It has been a great recovery for MagAO from the terrible glycol leak of last year. We have now completed our first science run and it was a big success with a completion of the February targets that we failed to get last year now completed. As readers of this run’s blog posts know it was a tough run with losses of 2 DSP boards for the ASM and the loss of the PI TT mirror. But we fixed what was broken and carried on doing science. In fact, the last 5 days were straightforward with full AO uptime, and prove that MagAO is fully back in the science business.
So after 21 days and nights at LCO Jared, Katie, and I finally left LCO today. But first I got up very early because the most important piece of equipment in all of LCO is the 20 year old ISUZU flatbed truck. It spends its life running around the observatory and driving to La Serena and back. It is the only way to get the ASM from the Clay telescope to the clean room (some 500 years down the road from the telescope) where the ASM is stored when it is not used. The ISUZU had an hour free this morning to bring the ASM down the mountain! So I was excited to get the ASM down from the telescope.
Yesterday we had a super full day of complex crane and mounting and cabling work (see yesterday’s blog post by Katie). Through it all Juan Gallardo has overseen almost every single mount and dismount of Clio, and NAS, and ASM that we have done over the last 6 years! The safety of MagAO is in great hands with Juan. Thanks Juan!
I should note that the head mechanics Nelson and Felix are the key people that help Juan with all these crazy difficult tasks. Since Nelson and Felix work different tournos (week long shifts) you never see them together (except at the magical Tuesday morning when the shifts change) so here is the photo of these two amazing individuals below. These are the only guys I trust with wrenches and 5/8th bolts over my optics.
Now the ASM is all packed away till the next run. It is nice to being back to doing science with the ASM after all the repairs of the last year.
Also the NAS was packed away by Jared in the AUX building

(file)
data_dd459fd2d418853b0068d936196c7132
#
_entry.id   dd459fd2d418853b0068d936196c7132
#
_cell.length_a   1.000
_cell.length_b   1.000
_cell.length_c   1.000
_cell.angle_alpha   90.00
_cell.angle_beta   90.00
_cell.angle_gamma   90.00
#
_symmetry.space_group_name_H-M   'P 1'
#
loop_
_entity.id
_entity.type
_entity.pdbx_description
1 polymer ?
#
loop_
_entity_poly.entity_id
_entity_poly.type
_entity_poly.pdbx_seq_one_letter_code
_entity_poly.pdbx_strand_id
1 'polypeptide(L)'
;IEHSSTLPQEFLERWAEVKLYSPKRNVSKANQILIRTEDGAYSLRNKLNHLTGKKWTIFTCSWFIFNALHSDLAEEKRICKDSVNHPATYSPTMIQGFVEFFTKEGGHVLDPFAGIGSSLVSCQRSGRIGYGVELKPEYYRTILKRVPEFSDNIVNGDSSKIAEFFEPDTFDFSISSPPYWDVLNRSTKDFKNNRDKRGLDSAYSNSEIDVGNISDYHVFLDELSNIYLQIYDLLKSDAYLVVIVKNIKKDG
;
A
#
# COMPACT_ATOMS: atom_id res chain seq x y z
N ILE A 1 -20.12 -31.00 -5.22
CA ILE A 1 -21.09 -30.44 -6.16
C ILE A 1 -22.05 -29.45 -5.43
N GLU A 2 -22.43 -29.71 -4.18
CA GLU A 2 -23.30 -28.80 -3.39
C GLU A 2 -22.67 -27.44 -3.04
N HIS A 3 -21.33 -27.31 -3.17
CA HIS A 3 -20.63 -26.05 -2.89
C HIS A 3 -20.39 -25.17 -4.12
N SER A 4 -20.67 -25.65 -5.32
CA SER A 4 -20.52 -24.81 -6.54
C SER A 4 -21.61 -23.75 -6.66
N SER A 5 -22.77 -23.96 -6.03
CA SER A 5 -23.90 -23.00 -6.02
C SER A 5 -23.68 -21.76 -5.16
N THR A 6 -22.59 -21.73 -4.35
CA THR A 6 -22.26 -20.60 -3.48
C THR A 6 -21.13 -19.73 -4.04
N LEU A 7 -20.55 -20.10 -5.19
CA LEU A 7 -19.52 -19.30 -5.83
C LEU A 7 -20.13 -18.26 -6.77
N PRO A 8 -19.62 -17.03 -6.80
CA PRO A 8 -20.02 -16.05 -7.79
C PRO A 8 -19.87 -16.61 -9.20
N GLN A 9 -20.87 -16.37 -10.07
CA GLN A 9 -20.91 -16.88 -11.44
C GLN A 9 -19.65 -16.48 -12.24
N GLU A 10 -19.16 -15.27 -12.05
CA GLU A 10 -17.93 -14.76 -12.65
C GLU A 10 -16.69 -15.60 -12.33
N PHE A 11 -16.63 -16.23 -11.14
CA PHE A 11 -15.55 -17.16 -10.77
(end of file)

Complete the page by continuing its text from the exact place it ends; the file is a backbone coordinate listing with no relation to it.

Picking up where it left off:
And Katie put Clio in its special office…
Now Jared and Katie are finally getting some well deserved rest in the LAN VIP lounge (where I’m writing this post).
And last but not least in honor of our visit ending and going down to the airport the cooks made a going away gift for all…
also it is a well known blog rule that the last post of the run doesn’t need to include a song if posted by the PI (hence no song)
Last night was our final night on-sky in 2017A. Laird went down around 10pm — hopefully he got to sleep fairly quickly, as he had to be up at 7:30am for a long day’s work. Jared went down around 3am — and he had to be up around lunchtime to help Laird. I’m not needed as much for the dismounting of the instruments (other than Clio), so I was the one to stay up running AO for T.J. and helping him trouble-shoot VisAO. As soon as T.J. recorded his final photons at the end of the night, I shut down the wavefront sensor, the ASM, VisAO, and Clio. Then I disconnected Clio from the telescope, coiling all its wires up for safe transport, and went to bed. Meanwhile, Laird was finishing his breakfast, and came up with the day crew to remove Clio and the ASM from the telescope. Then when Jared woke up he helped Laird de-cable the Nas which they then removed. Finally, I woke up and helped clean up and put away our various tools and sundry. Now it’s 1am and I’m awake enough to post through the struggles of the weak wi-fi in buildings B-9 and B-10.
When I walked up today I saw a herd of 6 guanacos — 4 adults and 2 babies — on the hillside to the East of the road up to the Astronomer’s Support Building. I didn’t have my phone with my so I didn’t get a picture, so I just have to remember what I saw (as my Mom says). One guanaco was especially close to the road, munching on a bush — when I saw it I thought it was Gary Galileo Guanaco — and then I saw the other 5 — if it was him, he’s never brought his family before! The 2 babies were hanging out with 1 adult (their mom?) and as I walked by the first guanaco (Gary?) walked over and stood by them protectively (their dad?). The babies hid behind the other guanaco as I walked by, but they both turned their heads to watch me pass. If your internet is working very well, maybe you can find some baby guanaco pictures.
I am doing laundry right now, and just power-cycled the wi-fi repeater to try and improve the signal in our rooms, to no avail. Yesterday’s song of the day featured a girl singing excellent impressions of (mostly) female pop singers, so for today’s song of the day I have an excellent mash-up of famous songs by 4 female pop singers:
We are still talking about spiders today because that thing was huge and scary. But Laird saved us from the spider… or the spider from us…
First here’s Laird’s video he took this afternoon while he was trying to convince it to leave Clay:
And then pix from Jared from last night and Laird from this afternoon:
It’s our last night on the telescope and T.J. enjoyed some nice conditions:
We’ve done a pretty good job eating Girl Scout cookies this run. Here is the last roll of thin mints:
Vizzy is still hanging about the clean room.
For the past few days we’ve had songs about fireflies, a preview about spiders, and a song by Shakira. So for my attempt to follow the blog rules, this girl has got it all:
Britney Spears’ “Toxic” (evoking the spiders through the Chilean Rose Tarantula, which is not actually toxic, but it can shoot its spines into your eyes so you should treat it like it’s toxic), Owl City’s “Fireflies”, Shakira’s “Waka Waka/This time for Africa”, as well as bonus Nicki Minaj’s “Where them girls at” and Ke$ha’s “Your love is my drug”!